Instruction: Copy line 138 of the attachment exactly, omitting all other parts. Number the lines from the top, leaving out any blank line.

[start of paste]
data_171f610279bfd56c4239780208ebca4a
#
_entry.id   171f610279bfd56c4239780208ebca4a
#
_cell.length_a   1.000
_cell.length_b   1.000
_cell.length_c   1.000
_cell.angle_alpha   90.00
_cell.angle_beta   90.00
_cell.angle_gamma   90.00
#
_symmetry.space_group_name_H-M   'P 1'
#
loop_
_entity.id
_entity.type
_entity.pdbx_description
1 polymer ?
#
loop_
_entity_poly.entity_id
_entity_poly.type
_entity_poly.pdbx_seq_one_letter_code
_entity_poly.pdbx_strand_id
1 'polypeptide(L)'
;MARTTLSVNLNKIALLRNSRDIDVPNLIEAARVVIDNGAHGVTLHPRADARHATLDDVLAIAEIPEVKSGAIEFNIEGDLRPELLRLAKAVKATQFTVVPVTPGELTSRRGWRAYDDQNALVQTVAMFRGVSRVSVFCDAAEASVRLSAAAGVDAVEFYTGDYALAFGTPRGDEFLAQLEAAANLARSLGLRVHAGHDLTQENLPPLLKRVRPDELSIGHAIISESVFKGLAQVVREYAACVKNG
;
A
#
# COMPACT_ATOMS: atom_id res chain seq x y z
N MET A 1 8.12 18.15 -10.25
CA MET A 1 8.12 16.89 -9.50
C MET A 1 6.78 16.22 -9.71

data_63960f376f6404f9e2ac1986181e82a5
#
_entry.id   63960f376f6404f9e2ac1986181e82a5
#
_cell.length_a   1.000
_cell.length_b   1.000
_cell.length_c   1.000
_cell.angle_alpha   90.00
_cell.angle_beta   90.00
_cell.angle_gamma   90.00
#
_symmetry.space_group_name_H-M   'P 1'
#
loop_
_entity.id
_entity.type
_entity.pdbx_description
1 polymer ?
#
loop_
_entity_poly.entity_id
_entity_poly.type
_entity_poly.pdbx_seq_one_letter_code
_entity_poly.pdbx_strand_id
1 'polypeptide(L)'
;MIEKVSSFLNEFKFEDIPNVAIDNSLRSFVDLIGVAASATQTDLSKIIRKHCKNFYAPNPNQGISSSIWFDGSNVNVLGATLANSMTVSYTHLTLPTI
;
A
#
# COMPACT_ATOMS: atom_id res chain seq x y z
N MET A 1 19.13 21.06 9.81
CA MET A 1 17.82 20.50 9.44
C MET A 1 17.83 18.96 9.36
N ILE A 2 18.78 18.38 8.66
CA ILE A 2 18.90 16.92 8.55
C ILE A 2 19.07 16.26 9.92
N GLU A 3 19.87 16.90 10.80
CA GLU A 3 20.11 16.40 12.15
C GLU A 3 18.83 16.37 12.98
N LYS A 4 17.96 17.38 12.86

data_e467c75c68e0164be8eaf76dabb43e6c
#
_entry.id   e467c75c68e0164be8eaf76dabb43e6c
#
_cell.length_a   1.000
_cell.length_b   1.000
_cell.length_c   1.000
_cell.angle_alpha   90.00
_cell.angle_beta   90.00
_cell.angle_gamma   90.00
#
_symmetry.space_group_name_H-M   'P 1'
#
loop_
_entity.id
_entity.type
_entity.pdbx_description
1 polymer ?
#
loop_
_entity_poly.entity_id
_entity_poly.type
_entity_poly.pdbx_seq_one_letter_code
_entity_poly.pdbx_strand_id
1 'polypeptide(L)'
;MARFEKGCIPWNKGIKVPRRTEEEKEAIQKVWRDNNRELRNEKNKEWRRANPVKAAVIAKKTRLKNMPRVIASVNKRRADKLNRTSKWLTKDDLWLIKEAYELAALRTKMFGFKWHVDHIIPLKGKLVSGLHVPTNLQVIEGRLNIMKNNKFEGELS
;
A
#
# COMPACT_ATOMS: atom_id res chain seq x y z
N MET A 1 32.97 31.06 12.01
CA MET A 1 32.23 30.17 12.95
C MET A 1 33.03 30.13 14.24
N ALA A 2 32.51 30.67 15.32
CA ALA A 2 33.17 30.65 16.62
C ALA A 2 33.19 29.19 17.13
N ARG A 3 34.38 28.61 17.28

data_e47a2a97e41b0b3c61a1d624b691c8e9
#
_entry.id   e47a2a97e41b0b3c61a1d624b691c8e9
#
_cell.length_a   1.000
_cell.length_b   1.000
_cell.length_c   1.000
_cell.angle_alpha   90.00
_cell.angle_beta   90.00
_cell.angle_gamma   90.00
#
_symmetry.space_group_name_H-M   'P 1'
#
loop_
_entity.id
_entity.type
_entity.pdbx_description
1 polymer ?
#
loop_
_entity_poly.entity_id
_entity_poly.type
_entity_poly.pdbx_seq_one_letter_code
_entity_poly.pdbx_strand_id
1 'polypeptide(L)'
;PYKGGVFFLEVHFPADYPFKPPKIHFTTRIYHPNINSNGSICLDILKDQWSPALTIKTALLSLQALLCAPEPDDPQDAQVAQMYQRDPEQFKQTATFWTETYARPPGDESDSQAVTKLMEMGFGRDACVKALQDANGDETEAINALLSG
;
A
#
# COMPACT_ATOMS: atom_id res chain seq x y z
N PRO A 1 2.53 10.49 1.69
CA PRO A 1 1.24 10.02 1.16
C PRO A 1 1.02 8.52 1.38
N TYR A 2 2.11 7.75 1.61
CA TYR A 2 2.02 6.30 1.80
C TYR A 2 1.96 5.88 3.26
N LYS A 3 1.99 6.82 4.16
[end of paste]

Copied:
A